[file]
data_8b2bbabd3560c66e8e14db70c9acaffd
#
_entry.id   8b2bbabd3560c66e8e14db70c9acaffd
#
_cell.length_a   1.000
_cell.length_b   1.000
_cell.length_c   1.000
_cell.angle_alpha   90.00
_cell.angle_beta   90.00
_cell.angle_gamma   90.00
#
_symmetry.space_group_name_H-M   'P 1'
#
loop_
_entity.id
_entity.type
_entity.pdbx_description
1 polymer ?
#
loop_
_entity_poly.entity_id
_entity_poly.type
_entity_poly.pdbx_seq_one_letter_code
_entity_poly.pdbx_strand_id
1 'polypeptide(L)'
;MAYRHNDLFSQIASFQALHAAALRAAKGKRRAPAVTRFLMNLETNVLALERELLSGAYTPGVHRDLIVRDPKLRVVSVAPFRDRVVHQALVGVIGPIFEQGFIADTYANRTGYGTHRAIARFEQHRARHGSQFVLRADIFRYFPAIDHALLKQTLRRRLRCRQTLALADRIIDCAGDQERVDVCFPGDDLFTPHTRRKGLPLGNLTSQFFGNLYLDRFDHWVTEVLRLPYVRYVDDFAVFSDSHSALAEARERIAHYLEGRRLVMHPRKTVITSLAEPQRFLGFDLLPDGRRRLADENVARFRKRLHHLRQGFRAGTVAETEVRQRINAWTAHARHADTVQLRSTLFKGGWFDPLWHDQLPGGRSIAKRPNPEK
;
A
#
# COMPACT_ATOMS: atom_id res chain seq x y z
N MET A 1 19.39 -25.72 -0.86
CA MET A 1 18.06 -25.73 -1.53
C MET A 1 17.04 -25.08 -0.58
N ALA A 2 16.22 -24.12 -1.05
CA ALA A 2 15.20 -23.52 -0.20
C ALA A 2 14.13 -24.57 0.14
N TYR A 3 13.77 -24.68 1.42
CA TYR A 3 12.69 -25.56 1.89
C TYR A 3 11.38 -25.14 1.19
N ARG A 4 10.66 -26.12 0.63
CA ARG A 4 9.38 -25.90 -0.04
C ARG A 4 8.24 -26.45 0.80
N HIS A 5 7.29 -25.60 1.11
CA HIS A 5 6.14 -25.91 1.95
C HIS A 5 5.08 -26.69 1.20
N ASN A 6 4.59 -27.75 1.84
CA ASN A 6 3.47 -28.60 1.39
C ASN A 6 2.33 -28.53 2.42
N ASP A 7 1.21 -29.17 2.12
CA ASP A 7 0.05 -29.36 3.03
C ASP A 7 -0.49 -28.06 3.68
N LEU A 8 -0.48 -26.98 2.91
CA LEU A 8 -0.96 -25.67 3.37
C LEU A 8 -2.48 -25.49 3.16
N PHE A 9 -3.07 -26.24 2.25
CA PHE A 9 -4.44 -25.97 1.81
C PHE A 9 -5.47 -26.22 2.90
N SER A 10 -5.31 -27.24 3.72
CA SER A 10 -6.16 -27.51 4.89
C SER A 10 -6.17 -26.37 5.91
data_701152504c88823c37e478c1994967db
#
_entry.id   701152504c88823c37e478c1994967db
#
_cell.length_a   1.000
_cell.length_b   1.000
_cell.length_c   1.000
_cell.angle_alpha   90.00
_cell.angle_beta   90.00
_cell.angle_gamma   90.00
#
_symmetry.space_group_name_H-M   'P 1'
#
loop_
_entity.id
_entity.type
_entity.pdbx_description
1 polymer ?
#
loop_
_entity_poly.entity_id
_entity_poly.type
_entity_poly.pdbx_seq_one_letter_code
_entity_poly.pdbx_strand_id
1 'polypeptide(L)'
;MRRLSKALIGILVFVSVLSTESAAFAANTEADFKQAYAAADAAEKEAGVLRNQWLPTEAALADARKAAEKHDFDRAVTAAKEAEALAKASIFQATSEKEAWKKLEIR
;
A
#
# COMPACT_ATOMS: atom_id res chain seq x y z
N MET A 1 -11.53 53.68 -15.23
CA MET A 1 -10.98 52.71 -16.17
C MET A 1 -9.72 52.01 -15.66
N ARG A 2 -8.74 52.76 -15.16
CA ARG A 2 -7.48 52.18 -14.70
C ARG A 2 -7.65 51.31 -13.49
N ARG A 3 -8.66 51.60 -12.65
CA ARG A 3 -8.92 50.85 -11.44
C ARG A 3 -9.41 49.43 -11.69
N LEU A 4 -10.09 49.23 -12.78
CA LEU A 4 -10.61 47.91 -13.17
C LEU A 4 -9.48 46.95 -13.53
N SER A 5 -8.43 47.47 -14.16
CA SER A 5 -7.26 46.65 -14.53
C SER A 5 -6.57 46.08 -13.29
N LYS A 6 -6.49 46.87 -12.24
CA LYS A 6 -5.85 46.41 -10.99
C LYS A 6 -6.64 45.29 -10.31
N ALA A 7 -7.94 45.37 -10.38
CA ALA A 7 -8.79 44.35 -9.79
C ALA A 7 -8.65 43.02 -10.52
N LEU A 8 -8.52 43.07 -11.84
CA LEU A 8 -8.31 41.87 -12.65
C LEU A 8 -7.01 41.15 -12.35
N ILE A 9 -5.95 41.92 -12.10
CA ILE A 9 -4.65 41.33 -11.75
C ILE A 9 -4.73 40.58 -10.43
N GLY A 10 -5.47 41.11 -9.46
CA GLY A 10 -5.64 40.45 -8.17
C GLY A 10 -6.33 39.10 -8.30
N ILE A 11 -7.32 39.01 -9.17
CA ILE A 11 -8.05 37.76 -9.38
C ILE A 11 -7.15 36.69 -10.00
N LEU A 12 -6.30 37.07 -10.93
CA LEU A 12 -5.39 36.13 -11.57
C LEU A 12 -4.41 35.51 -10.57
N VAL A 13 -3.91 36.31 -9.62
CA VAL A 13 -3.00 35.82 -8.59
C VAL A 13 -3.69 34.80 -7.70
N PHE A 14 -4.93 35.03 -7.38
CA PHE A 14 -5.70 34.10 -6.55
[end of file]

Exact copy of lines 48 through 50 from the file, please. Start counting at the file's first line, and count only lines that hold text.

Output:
C ASN A 6 2.33 -28.53 2.42
N ASP A 7 1.21 -29.17 2.12
CA ASP A 7 0.05 -29.36 3.03